Sunday, November 4, 2012

Rigor vs. Vigor

Today's Washington Post Education blog has an article by Joanne Yatvin, The most important element of student success? in which she discusses the difference between rigor and vigor in education. She gives examples of two different teachers giving two different lessons intended to elucidate that difference. In the comments, a retired teacher suggests that the most important difference lies in the students, their character and desire to learn. I disagree and comment as follows:

I don't think this has anything to do with the character of the student but with the passion of the teacher, and the degree to which the school allows that teacher freedom to be him or herself. Passionate teachers can teach through different models, and children, as a whole, will resonate with the energy and enthusiasm the teacher conveys. Because of that, we need to look at factors that constrict teacher passion more than get overly concerned about differences in approach, perhaps some more rigorous and some more vigorous. The two factors that I think interfere with teachers are external standards emanating from outside the profession as a whole and outside of the school systems in which teachers work, and homework policy. Both distract teachers from their primary goal, which is to create a learning environment in direct relationship with their students.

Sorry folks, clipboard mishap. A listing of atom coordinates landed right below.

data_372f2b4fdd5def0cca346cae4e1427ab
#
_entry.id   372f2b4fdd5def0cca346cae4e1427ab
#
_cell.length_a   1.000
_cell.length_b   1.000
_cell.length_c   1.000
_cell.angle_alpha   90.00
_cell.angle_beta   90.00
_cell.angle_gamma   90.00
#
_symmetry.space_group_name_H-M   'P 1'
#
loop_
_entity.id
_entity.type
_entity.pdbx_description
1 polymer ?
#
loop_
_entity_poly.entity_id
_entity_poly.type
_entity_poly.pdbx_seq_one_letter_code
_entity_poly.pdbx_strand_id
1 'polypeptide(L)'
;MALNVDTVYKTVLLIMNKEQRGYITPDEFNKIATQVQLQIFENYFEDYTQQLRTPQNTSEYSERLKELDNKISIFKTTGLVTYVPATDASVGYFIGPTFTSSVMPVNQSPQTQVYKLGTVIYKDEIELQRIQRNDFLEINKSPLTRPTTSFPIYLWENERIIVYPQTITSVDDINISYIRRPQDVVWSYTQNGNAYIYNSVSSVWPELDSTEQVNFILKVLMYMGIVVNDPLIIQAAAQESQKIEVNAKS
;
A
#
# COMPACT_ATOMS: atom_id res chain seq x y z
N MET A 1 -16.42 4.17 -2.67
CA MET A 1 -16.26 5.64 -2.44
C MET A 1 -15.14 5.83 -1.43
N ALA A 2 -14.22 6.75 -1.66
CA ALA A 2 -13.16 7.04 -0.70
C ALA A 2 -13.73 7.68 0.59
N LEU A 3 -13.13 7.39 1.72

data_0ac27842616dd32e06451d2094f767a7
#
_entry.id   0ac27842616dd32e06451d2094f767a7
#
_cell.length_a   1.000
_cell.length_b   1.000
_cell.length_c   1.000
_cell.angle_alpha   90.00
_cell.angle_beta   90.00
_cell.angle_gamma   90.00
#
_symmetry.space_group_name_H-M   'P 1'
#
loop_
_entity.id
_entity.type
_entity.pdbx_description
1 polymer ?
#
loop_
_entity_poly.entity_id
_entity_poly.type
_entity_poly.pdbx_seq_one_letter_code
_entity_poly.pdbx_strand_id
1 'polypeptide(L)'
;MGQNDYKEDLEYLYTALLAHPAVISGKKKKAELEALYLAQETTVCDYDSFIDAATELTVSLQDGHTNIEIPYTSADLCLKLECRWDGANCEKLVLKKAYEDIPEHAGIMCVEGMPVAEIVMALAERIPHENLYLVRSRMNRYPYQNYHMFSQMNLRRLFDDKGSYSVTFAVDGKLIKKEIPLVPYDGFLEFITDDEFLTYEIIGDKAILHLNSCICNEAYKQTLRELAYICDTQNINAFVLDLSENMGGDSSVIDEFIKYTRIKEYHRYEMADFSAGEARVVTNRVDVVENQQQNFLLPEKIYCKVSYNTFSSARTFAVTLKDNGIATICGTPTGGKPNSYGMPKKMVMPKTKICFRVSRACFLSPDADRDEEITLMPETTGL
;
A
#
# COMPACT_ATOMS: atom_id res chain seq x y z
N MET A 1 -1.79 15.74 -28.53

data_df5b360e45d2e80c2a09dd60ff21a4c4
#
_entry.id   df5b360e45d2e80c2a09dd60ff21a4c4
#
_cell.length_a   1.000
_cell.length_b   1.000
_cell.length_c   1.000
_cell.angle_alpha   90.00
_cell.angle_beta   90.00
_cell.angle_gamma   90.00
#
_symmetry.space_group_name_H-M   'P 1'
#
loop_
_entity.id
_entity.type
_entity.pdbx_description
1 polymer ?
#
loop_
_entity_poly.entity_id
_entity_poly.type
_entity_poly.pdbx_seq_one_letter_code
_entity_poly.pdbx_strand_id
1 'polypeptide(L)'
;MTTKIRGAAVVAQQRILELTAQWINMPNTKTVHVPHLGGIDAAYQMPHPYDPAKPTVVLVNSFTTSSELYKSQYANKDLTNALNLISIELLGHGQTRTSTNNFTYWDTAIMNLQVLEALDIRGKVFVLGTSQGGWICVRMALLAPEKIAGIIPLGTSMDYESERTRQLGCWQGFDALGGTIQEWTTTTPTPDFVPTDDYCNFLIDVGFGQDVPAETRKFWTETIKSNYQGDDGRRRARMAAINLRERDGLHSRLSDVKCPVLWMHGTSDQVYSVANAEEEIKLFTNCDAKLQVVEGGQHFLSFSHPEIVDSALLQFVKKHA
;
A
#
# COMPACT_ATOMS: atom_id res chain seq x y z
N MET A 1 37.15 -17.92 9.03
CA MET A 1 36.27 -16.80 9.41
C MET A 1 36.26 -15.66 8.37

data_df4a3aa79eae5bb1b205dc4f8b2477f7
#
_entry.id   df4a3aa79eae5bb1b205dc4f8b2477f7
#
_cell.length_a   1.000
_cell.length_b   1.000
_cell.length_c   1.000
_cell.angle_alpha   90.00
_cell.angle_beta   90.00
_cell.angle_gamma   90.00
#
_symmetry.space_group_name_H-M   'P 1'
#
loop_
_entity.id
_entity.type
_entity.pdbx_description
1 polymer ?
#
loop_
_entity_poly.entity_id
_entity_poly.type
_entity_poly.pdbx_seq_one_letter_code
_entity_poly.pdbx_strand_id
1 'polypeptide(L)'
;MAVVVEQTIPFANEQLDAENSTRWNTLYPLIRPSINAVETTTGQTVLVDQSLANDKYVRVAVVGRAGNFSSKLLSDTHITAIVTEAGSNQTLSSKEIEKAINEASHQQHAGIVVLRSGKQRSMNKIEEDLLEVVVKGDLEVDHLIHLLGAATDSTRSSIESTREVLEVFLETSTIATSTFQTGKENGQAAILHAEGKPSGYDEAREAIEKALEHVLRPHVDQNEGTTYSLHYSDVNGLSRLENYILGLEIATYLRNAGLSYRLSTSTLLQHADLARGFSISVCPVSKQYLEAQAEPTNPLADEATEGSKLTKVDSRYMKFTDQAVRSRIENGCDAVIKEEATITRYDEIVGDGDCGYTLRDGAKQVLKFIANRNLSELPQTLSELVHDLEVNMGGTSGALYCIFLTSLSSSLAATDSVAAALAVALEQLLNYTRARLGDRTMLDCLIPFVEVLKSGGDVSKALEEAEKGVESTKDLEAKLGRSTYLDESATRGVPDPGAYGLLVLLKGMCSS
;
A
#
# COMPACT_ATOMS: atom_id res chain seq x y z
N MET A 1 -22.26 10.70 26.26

Dr. Kenneth Goldberg, is the author of The Homework Trap: How to Save the Sanity of Parents, Teachers, and Students, published by Wyndmoor Press.


Cindy Dy said...

Thank you for putting an effort to published this article. You've done a great job! Good bless!


Leslie Lim said...

I read your blog.I thought it was great.. Hope you have a great day. God bless.

Books and Manual